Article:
No matter what side you find yourself on, a fact remains: to get commercial real estate deals financed, an increasing number of players are looking beyond the regulatory footprint of the US. The winners this are foreign lenders, who are enjoying eye-popping growth over the past six years of commercial mortgage lending.

Foreign Lenders Growth in CRE Outstrips CRE Growth Rates US-Chartered Banks 

The Federal Reserve’s Financial Accounts of the United States includes a subsection called “L.220 Commercial Mortgages”.  And on line 13 of the table that illustrates that since 2010, foreign lenders have increased their amount of money lent to commercial mortgages by a little over 80%. Second quarter 2016 has this number at $55.8 billion.

Screenshot of FRB commercial mortgage numbers

Meanwhile, US-chartered institutions increased their business in commercial mortgages by 15% on a portfolio of over $1.4 trillion.  Note the two lines highlighted next to each other in the table above (click to expand).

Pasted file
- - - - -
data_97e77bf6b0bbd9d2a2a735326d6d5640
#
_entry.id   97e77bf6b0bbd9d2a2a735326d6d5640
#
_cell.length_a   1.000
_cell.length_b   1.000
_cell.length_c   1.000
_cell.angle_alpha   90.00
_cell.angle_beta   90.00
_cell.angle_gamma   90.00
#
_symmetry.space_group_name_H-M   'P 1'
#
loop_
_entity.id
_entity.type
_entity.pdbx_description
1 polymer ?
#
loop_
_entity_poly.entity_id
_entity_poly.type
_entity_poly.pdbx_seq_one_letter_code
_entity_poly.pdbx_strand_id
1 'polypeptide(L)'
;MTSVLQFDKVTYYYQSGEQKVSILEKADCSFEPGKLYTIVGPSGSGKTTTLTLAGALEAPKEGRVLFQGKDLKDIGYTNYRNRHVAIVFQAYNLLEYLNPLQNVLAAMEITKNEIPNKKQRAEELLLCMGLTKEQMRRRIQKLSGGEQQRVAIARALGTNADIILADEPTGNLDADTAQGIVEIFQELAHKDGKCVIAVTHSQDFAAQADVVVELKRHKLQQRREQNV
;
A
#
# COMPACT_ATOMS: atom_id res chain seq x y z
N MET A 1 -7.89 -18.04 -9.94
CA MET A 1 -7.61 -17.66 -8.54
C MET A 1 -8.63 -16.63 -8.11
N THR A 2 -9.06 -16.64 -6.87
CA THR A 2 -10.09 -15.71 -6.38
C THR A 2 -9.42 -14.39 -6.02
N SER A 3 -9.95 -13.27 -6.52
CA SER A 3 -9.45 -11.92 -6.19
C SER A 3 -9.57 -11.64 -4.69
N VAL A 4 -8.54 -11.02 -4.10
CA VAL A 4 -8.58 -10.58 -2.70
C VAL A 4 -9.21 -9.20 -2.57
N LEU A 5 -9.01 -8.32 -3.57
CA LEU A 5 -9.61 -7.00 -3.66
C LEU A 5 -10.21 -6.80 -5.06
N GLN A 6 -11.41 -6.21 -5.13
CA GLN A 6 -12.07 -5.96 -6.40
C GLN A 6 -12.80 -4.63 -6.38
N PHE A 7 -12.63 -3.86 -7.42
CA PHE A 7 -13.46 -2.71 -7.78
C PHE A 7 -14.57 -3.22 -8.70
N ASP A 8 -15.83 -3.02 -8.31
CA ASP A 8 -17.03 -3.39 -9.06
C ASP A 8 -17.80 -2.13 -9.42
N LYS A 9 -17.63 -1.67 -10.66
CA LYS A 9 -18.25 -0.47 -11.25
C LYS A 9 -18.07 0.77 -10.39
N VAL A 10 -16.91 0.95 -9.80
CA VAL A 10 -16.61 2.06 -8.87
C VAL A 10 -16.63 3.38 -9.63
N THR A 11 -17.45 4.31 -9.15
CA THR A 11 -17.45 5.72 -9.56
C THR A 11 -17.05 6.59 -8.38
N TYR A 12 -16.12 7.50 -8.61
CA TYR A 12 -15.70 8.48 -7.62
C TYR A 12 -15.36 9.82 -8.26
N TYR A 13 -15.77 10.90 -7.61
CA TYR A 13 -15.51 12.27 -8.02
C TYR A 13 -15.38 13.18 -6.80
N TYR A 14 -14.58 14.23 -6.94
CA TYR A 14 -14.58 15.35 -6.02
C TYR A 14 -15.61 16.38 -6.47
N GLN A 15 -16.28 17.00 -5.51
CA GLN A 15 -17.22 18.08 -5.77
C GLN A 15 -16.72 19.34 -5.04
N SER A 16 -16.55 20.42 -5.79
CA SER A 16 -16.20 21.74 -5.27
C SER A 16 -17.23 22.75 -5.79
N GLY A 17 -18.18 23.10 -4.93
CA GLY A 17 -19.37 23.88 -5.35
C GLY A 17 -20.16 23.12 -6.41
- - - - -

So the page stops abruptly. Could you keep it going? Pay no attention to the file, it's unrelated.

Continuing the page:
So while the US banks lead foreign lenders by more than 30-1, the steepest commercial mortgage business growth volume by far is non-US lenders.

The Why And The What

While there’s no Fed data that puts the cause of the sharply increased foreign lending at the feet of recent regulatory attempts, that won’t stop market-ideologues from claiming that regulation is the reason.

But when they do, we have to remember that on a volume basis, under current regulation, the growth increase alone in commercial mortgage lending by US banks absolutely dwarfs the entire total foreign lending commercial mortgage market by almost 4-1.